PsExec is a Sysinternals utility designed to allow administrators to perform various activities on remote computers, such as launching executables and displaying the output on the local computer or creating reverse shells.
Due to the tool’s versatility, threat actors commonly use PsExec in their post-exploitation toolkits to spread laterally to other machines on a network, execute commands on a large number of devices simultaneously, or deploy malware such as ransomware.
Last year, Tenable researcher discovered a vulnerability in the PsExec’s named pipe communications that allow local users to elevate to SYSTEM privileges.
“This local privilege escalation allows a non-admin process to escalate to SYSTEM if PsExec is executed locally or remotely on the target machine. This works from Windows 10 all the way back to XP and from my investigation, it affects PsExec v2.2 all the way back to v1.72 (2006)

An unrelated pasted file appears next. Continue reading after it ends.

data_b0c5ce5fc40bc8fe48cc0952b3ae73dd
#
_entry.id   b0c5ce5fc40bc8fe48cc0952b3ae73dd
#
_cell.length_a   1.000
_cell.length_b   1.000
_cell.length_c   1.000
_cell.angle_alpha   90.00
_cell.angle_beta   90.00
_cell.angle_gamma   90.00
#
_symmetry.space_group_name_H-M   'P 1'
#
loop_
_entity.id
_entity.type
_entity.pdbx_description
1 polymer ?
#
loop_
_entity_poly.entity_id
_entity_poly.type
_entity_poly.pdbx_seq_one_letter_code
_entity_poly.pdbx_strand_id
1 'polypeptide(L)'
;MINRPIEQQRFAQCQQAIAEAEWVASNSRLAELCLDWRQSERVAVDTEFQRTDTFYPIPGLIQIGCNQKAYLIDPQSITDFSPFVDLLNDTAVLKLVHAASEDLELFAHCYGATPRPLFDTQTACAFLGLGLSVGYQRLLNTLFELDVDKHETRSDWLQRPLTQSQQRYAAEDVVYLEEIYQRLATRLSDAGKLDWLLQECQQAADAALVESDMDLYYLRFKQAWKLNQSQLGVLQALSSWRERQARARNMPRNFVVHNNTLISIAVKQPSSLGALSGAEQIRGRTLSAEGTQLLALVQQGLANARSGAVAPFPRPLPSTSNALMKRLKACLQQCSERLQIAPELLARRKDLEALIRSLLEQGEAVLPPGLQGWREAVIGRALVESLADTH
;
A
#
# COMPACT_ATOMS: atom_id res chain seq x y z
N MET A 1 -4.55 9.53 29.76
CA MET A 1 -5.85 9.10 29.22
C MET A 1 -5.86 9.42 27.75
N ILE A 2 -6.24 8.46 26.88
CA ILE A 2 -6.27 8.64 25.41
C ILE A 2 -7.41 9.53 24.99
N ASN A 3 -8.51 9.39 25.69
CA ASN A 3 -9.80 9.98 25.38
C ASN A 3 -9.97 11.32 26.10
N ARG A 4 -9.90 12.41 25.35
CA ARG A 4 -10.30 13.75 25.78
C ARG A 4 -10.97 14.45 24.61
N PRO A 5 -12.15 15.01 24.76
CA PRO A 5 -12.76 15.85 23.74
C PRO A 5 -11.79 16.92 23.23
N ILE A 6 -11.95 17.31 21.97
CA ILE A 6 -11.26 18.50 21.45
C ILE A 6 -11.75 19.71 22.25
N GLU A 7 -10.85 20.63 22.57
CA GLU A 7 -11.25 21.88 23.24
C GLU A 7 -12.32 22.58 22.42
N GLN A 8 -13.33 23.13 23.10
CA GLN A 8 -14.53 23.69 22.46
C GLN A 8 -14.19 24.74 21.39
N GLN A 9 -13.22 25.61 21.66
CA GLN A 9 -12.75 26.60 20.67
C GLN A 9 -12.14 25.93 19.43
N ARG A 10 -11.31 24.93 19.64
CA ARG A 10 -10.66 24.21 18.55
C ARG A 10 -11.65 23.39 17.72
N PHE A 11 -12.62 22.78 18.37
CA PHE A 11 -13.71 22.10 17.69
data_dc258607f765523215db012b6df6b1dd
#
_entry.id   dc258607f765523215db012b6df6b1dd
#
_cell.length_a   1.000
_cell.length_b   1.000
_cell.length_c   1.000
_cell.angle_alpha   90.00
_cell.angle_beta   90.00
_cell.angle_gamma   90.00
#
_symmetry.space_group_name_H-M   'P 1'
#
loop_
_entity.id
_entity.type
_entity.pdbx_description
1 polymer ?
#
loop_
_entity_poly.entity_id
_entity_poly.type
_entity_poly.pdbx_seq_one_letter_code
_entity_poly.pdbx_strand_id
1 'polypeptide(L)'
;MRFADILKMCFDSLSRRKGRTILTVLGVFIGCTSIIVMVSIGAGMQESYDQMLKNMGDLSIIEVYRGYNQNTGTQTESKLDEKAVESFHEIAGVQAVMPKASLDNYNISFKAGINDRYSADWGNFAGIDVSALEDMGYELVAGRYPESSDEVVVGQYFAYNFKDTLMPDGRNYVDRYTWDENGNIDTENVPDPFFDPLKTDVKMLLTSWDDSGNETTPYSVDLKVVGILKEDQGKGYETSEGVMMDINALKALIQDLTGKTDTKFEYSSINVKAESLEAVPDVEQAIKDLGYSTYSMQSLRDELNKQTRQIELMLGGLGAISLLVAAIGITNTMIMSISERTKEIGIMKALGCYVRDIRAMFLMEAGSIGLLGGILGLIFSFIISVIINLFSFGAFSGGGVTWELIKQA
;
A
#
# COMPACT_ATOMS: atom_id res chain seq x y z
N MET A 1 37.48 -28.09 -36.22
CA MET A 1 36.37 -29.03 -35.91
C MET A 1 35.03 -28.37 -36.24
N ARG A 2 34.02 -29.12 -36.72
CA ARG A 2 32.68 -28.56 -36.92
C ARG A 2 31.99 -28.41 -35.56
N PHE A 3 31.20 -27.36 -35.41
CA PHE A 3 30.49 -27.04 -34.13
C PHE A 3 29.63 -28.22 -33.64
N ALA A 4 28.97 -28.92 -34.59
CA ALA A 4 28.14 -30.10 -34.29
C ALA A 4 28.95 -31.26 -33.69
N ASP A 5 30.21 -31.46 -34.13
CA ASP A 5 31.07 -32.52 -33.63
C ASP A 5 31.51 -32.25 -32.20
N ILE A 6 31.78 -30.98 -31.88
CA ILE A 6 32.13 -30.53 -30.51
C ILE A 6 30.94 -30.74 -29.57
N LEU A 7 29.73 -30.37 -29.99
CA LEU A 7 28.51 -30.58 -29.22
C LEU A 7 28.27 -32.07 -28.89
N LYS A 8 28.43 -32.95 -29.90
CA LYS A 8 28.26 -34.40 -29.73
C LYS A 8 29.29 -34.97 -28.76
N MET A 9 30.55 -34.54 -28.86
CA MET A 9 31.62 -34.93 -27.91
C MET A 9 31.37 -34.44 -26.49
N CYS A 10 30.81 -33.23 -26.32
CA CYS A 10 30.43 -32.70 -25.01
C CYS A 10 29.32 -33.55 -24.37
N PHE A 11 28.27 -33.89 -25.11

Microsoft released PsExec version 2.30 to resolve the vulnerability. However, Wells stated that minor adjustments to his PoC could bypass the fix. But that version too has the issue.
Microsoft released PsExec v2.33, which includes a new fix for the named pipe local privilege elevation vulnerability.
“This update to PsExec mitigates named pipe squatting attacks that can be leveraged by an attacker to intercept credentials or elevate to System privilege. the -i command line switch is now necessary for running processes interactively, for example with redirected IO,” reads the PsExec v2.33 release notes.
Tenable has confirmed with BleepingComputer that this release has fixed the vulnerability.